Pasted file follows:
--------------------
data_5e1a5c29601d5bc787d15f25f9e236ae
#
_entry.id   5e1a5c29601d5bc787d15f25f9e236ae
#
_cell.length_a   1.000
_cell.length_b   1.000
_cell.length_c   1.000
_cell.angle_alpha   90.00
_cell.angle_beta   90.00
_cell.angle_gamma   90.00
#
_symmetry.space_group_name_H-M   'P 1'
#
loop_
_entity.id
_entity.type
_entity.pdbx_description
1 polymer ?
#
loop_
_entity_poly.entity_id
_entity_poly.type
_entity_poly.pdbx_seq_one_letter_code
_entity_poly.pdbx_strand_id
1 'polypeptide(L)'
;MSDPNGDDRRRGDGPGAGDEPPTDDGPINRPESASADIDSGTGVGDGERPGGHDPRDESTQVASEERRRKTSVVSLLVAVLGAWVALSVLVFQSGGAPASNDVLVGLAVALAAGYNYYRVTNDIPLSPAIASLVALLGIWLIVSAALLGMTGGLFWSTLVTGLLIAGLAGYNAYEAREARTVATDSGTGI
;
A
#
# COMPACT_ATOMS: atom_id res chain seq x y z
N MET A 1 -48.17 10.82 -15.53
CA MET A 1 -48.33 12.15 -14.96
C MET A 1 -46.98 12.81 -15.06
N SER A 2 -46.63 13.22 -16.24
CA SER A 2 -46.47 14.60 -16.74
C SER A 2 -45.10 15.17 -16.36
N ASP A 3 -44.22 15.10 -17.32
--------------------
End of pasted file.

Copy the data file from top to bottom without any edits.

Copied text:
data_5e1a5c29601d5bc787d15f25f9e236ae
#
_entry.id   5e1a5c29601d5bc787d15f25f9e236ae
#
_cell.length_a   1.000
_cell.length_b   1.000
_cell.length_c   1.000
_cell.angle_alpha   90.00
_cell.angle_beta   90.00
_cell.angle_gamma   90.00
#
_symmetry.space_group_name_H-M   'P 1'
#
loop_
_entity.id
_entity.type
_entity.pdbx_description
1 polymer ?
#
loop_
_entity_poly.entity_id
_entity_poly.type
_entity_poly.pdbx_seq_one_letter_code
_entity_poly.pdbx_strand_id
1 'polypeptide(L)'
;MSDPNGDDRRRGDGPGAGDEPPTDDGPINRPESASADIDSGTGVGDGERPGGHDPRDESTQVASEERRRKTSVVSLLVAVLGAWVALSVLVFQSGGAPASNDVLVGLAVALAAGYNYYRVTNDIPLSPAIASLVALLGIWLIVSAALLGMTGGLFWSTLVTGLLIAGLAGYNAYEAREARTVATDSGTGI
;
A
#
# COMPACT_ATOMS: atom_id res chain seq x y z
N MET A 1 -48.17 10.82 -15.53
CA MET A 1 -48.33 12.15 -14.96
C MET A 1 -46.98 12.81 -15.06
N SER A 2 -46.63 13.22 -16.24
CA SER A 2 -46.47 14.60 -16.74
C SER A 2 -45.10 15.17 -16.36
N ASP A 3 -44.22 15.10 -17.32